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Daughter lends car; driver has fender-bender

by Lori

Our daughter lent her car to her friend while at college (VA). Her friend was backing out of a parking spot at the library and was hit in the rear bumper by another driver.

The campus police responded, and no ticket was issued, and "minimal damage" was reported, with insurance information from both vehicles being exchanged.

Our car suffered a dented/cracked bumper (2003 Honda Civic EX 4-door) and the other car suffered scratches and dented hub cap (Volkswagon Jetta - year unknown at this point). The officer reported the Jetta's damage estimate to be about $400, and her friend that was driving stated that the damage reported on our car was higher than the others.

We have obtained an estimate to replace the bumper on our Honda of $503 from a family friend. My daughter's friend has offered to pay for the damages to her car since she was driving, but now only wants to pay our deductible of $250.

We have talked to our insurance agent, and he has suggested that we obtain an estimate and then decide on the claim. We do not have any claims on file with the insurance company...this is our first experience, and it happened with someone who is not on our policy.

Our agent told us that our rates would probably increase 5% with a claim. We have insurance with Farm Bureau in Virginia. We want to do what is right, what will cover our interests, and what will be the best for all those involved.

My questions are these:

Should we file an official report with the insurance company and let our insurance take care of the claim?

Should we obtain the driver's (our daughter's friend's) insurance information? Should we contact the other driver of the other damaged vehicle and find out if she is planning on filing a claim?

What else should we do to cover our liability?

What is the extent of the driver's liability?


Should we file an official report with the insurance company and let our insurance take care of the claim?

The answer is depends. If your rates will increase, and the damage to your vehicle is not that much, then you are probably better off by fixing your car out of pocket. If the damage is considerable, then the rate increase might not be a strong enough reason to discourage you from filing a claim.

Remember, insurance agents are not "100%" reliable. They have a vested interest in discouraging you from filing claims. Their bonuses and salaries from insurance companies are correlated with their "policy to claim" ratio. The more policies they sell the better. However, the more policies they sell with no claims at all, then it is even more profitable.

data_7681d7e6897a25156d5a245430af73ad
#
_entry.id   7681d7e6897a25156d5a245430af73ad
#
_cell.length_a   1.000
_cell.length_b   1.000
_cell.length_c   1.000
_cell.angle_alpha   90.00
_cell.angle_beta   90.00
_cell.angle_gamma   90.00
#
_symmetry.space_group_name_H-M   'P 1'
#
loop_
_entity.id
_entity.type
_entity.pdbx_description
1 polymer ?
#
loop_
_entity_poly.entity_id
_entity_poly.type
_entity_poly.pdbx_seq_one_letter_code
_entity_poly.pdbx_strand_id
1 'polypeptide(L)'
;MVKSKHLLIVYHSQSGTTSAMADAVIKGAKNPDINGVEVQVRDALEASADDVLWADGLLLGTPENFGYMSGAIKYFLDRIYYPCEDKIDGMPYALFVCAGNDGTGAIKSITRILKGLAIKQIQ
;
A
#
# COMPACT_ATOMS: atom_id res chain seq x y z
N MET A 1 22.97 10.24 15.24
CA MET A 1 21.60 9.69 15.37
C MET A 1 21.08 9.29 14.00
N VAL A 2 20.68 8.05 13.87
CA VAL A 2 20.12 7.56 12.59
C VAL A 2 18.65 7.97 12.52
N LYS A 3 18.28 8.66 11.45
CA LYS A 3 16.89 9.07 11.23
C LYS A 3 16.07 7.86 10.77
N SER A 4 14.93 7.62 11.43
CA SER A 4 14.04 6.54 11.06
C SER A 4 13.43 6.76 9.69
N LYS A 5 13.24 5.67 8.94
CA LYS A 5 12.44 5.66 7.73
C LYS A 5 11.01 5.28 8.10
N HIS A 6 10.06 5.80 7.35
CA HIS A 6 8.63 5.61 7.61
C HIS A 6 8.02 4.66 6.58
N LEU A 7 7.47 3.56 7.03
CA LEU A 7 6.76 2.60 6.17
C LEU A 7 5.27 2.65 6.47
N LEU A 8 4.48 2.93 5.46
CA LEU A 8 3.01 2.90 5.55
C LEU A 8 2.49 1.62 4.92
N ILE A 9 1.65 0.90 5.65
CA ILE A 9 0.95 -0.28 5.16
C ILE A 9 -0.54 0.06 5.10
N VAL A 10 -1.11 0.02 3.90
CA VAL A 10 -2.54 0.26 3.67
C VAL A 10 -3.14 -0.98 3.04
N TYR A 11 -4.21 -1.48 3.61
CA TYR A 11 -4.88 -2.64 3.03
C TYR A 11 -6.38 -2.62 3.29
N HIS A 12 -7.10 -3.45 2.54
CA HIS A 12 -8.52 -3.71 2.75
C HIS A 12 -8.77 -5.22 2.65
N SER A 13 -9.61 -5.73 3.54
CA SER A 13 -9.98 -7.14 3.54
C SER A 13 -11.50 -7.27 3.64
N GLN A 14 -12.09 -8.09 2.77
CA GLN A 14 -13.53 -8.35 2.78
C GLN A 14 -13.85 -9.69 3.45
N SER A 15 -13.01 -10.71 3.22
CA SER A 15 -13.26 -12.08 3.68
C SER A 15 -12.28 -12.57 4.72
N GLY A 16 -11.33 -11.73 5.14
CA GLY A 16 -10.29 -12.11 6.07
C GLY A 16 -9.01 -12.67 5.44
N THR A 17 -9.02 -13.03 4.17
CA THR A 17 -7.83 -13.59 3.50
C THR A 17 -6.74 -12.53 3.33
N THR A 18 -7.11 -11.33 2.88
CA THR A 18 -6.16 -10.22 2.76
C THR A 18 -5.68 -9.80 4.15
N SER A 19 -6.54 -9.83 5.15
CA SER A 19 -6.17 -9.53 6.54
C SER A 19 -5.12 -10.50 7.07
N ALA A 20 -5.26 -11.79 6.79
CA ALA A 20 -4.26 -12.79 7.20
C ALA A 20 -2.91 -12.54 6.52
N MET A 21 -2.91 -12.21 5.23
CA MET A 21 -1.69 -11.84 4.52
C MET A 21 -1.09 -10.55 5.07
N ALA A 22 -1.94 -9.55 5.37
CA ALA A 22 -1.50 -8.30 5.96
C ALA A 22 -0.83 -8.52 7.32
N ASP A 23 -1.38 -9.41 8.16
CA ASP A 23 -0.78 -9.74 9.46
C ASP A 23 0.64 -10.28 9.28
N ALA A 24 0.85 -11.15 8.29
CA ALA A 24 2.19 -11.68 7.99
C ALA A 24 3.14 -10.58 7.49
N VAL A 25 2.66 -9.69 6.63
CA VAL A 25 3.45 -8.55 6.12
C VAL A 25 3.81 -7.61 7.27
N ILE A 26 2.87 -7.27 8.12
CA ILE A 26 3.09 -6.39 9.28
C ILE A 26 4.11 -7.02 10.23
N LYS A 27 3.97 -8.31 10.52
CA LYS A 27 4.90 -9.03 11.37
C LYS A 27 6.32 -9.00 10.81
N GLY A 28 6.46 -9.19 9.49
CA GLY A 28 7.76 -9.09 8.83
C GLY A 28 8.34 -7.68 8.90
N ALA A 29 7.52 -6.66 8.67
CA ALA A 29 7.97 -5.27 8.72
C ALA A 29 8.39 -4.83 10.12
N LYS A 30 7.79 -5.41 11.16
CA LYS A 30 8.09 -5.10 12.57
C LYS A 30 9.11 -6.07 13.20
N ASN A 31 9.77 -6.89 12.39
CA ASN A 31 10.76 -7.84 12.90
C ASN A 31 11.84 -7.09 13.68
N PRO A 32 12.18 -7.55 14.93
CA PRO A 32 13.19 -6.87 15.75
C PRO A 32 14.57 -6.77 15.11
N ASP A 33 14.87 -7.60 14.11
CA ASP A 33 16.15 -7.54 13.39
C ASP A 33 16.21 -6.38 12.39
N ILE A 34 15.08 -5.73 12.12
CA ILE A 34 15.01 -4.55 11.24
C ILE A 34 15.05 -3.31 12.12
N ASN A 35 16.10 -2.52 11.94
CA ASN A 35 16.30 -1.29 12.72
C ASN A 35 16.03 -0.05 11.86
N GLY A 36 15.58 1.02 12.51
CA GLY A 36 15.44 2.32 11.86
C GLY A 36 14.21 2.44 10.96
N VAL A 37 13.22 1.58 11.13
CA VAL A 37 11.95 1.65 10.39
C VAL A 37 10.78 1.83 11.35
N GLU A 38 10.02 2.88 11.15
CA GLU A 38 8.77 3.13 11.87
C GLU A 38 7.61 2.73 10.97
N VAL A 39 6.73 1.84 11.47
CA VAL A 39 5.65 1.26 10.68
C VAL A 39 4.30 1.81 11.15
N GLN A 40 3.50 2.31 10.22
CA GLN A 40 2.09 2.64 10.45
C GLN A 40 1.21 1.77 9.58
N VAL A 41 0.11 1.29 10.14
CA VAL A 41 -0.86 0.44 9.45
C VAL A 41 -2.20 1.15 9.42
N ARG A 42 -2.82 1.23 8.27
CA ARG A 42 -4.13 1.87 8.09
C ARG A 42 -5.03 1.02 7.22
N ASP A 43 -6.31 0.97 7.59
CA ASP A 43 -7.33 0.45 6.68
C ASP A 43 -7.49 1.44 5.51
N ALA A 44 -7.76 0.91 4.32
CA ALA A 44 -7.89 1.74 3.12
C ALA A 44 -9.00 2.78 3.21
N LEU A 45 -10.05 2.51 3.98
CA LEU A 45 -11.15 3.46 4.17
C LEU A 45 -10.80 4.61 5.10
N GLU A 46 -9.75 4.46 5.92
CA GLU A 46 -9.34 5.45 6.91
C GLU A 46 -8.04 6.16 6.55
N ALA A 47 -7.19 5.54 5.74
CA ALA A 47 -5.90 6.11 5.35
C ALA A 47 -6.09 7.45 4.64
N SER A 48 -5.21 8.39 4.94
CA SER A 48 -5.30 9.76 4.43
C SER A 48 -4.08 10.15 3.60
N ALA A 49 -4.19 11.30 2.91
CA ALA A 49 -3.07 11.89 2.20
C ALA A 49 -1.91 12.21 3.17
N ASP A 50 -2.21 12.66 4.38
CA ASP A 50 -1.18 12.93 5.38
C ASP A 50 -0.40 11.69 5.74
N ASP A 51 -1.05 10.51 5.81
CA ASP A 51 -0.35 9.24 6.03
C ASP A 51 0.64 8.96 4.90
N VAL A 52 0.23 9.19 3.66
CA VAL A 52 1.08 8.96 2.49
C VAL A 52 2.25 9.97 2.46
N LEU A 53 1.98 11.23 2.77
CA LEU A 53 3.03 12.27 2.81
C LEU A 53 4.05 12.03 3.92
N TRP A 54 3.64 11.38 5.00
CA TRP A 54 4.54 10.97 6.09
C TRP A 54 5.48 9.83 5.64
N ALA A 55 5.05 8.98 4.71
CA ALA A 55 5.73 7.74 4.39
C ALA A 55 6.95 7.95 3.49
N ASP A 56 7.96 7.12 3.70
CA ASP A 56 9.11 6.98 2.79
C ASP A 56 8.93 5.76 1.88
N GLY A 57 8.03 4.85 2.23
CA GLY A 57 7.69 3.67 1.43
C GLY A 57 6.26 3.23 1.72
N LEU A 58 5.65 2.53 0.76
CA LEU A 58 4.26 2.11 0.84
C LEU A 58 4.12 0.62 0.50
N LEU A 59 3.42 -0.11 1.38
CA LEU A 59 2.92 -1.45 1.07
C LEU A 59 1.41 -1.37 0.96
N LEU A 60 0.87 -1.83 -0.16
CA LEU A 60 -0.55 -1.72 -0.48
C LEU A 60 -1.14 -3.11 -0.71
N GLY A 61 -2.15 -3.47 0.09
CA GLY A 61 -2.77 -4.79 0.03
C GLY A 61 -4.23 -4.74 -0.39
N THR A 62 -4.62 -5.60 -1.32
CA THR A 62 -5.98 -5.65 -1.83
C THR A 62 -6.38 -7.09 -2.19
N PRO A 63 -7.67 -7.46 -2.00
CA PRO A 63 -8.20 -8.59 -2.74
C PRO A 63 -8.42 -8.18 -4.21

If you know your agent and you know that this person is honest and telling you the truth and putting you interest before theirs, then you can take their advice at face value.

Should we obtain the driver's (our daughter's friend's) insurance information?

You can, however insurance follows the car. Meaning, that your insurance company is actually insuring the driver of you car (unless the driver is specifically excluded from the policy). If the driver is liable, then it is the policy of the car that would cover her.

Her policy will only cover her after all your coverages are exhausted in your car's policy. The car policy is primary, and her policy will be secondary.

Sounds like your policy has enough coverage for the damages, so you probably will never need to go after her policy. Note: this is not a voluntary thing. This is how insurance contracts work and you are probably bound by it. Your policy must pay for the damage if you want insurance involved.

What else should we do to cover our liability?

At this point nothing. You should never lend your car for this reason. Sounds like the driver was backing, usually the backing driver is 100% at fault.

If you believe that she is not at fault even though she was backing, then make sure the claims adjuster is really doing a good investigation and getting to the bottom of things. Usually, they call fault against you just because you are backing. However, they must really investigate everything before making a call.

What is the extent of the driver's liability?

Again, if she is at fault for the damages, your insurance would have to pay because she is an insured under your insurance policy that would be responsible for damages. Note that coverage will be granted to her under the collision coverage, which is subject to the deductible.

Good Luck.

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